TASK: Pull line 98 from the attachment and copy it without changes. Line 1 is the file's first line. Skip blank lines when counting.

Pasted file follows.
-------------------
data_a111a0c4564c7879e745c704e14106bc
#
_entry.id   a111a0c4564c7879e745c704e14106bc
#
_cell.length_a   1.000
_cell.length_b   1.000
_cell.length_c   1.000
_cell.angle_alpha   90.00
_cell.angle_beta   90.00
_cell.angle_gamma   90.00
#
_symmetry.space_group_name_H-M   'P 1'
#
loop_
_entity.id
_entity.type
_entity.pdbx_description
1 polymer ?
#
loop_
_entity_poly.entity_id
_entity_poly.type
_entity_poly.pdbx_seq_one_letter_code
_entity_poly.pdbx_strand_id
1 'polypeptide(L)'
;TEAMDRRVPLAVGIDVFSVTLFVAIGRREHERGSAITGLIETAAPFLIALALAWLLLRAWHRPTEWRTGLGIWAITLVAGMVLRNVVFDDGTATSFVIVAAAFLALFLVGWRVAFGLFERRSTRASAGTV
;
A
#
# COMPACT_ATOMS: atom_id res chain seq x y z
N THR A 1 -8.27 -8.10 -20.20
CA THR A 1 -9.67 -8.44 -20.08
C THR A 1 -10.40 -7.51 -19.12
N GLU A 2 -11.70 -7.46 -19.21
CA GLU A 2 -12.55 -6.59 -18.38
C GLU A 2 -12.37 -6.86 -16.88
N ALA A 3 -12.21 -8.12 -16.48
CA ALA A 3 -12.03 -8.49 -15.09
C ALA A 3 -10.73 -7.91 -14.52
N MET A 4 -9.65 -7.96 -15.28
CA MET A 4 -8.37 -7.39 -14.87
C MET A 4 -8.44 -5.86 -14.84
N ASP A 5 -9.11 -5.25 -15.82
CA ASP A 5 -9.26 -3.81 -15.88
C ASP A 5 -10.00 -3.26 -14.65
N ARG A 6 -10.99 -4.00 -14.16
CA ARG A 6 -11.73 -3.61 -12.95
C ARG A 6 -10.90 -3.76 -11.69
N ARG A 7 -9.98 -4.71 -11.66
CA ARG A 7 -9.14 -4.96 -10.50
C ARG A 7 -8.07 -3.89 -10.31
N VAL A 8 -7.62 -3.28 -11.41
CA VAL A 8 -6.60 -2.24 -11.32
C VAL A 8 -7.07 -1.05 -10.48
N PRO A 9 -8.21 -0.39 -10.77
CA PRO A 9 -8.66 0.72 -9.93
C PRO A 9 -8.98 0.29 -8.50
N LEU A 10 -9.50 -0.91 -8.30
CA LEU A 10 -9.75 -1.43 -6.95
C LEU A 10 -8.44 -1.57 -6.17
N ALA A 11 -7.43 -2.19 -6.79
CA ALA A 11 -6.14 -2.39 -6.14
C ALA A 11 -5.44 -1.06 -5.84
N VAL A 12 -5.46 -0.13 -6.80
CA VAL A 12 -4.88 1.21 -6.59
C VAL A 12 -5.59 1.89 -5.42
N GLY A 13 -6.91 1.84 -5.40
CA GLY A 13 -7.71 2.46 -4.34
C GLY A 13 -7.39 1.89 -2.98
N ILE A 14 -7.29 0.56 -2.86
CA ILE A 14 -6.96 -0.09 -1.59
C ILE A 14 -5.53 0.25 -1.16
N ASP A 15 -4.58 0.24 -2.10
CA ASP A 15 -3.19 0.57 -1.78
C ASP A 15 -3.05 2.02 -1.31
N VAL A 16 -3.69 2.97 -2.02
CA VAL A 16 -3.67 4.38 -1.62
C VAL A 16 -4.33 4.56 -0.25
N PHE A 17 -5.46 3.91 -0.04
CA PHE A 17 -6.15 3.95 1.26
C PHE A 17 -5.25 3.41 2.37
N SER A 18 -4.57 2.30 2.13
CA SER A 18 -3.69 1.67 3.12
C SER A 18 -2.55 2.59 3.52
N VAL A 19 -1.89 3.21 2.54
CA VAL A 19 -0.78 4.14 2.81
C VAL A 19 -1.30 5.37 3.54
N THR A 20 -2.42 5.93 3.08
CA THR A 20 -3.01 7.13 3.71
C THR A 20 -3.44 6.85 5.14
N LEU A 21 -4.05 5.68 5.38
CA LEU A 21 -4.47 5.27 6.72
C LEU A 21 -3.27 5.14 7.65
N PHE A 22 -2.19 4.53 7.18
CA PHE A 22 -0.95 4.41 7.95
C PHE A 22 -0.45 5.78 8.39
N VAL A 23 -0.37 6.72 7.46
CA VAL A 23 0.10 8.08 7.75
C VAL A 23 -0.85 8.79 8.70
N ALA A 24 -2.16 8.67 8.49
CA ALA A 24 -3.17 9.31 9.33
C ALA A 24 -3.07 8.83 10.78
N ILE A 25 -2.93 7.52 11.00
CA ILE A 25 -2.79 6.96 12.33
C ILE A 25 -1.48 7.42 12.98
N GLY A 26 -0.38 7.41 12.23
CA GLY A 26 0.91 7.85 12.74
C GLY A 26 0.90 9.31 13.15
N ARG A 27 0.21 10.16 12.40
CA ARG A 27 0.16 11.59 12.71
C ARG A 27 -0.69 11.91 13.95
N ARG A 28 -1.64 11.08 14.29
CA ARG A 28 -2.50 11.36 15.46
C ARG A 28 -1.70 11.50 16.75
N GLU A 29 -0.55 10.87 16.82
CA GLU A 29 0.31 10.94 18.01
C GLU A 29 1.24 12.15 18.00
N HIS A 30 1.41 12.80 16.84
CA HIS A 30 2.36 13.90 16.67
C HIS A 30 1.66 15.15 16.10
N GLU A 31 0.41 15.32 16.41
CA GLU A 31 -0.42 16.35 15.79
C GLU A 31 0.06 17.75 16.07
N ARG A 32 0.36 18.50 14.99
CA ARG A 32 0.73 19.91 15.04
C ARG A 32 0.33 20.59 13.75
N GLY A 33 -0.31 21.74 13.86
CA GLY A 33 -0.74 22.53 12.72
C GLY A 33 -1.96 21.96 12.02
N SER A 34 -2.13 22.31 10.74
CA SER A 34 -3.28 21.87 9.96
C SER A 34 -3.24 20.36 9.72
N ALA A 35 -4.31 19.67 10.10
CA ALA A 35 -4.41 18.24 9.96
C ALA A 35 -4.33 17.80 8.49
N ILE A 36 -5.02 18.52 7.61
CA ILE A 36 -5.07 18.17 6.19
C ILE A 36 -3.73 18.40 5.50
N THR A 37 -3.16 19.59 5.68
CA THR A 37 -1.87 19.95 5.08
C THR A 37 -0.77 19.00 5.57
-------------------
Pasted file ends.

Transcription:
CA VAL A 23 0.10 8.08 7.75